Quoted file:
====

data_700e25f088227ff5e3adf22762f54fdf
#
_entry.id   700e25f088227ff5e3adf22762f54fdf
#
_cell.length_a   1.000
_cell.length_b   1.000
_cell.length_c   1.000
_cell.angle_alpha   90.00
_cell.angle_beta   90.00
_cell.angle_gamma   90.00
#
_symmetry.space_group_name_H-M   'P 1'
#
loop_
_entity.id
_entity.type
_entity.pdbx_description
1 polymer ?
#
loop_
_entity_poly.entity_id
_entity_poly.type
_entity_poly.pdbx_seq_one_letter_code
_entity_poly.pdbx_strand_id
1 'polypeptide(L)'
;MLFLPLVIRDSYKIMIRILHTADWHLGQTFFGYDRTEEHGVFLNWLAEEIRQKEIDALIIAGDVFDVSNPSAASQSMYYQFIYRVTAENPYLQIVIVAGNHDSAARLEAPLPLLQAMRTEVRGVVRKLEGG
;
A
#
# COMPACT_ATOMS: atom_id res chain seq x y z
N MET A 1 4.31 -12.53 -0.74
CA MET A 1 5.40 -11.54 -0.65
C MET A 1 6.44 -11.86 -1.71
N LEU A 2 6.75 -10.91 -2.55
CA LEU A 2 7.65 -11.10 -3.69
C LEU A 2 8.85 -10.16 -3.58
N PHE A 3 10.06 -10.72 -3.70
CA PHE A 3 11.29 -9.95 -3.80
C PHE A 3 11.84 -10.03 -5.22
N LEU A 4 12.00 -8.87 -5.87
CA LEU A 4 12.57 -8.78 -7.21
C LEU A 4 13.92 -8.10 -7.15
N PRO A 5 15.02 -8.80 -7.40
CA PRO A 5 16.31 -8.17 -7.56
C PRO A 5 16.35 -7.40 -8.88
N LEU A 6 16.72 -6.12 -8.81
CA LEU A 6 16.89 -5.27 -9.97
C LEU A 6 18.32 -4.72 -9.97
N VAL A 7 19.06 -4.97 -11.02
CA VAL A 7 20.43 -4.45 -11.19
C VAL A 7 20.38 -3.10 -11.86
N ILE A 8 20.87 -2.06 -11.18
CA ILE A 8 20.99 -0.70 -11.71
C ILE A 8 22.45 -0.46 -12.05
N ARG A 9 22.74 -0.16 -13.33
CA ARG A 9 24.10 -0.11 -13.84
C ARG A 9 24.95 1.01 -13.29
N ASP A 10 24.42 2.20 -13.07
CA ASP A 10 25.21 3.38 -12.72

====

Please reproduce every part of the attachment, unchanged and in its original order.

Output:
data_700e25f088227ff5e3adf22762f54fdf
#
_entry.id   700e25f088227ff5e3adf22762f54fdf
#
_cell.length_a   1.000
_cell.length_b   1.000
_cell.length_c   1.000
_cell.angle_alpha   90.00
_cell.angle_beta   90.00
_cell.angle_gamma   90.00
#
_symmetry.space_group_name_H-M   'P 1'
#
loop_
_entity.id
_entity.type
_entity.pdbx_description
1 polymer ?
#
loop_
_entity_poly.entity_id
_entity_poly.type
_entity_poly.pdbx_seq_one_letter_code
_entity_poly.pdbx_strand_id
1 'polypeptide(L)'
;MLFLPLVIRDSYKIMIRILHTADWHLGQTFFGYDRTEEHGVFLNWLAEEIRQKEIDALIIAGDVFDVSNPSAASQSMYYQFIYRVTAENPYLQIVIVAGNHDSAARLEAPLPLLQAMRTEVRGVVRKLEGG
;
A
#
# COMPACT_ATOMS: atom_id res chain seq x y z
N MET A 1 4.31 -12.53 -0.74
CA MET A 1 5.40 -11.54 -0.65
C MET A 1 6.44 -11.86 -1.71
N LEU A 2 6.75 -10.91 -2.55
CA LEU A 2 7.65 -11.10 -3.69
C LEU A 2 8.85 -10.16 -3.58
N PHE A 3 10.06 -10.72 -3.70
CA PHE A 3 11.29 -9.95 -3.80
C PHE A 3 11.84 -10.03 -5.22
N LEU A 4 12.00 -8.87 -5.87
CA LEU A 4 12.57 -8.78 -7.21
C LEU A 4 13.92 -8.10 -7.15
N PRO A 5 15.02 -8.80 -7.40
CA PRO A 5 16.31 -8.17 -7.56
C PRO A 5 16.35 -7.40 -8.88
N LEU A 6 16.72 -6.12 -8.81
CA LEU A 6 16.89 -5.27 -9.97
C LEU A 6 18.32 -4.72 -9.97
N VAL A 7 19.06 -4.97 -11.02
CA VAL A 7 20.43 -4.45 -11.19
C VAL A 7 20.38 -3.10 -11.86
N ILE A 8 20.87 -2.06 -11.18
CA ILE A 8 20.99 -0.70 -11.71
C ILE A 8 22.45 -0.46 -12.05
N ARG A 9 22.74 -0.16 -13.33
CA ARG A 9 24.10 -0.11 -13.84
C ARG A 9 24.95 1.01 -13.29
N ASP A 10 24.42 2.20 -13.07
CA ASP A 10 25.21 3.38 -12.72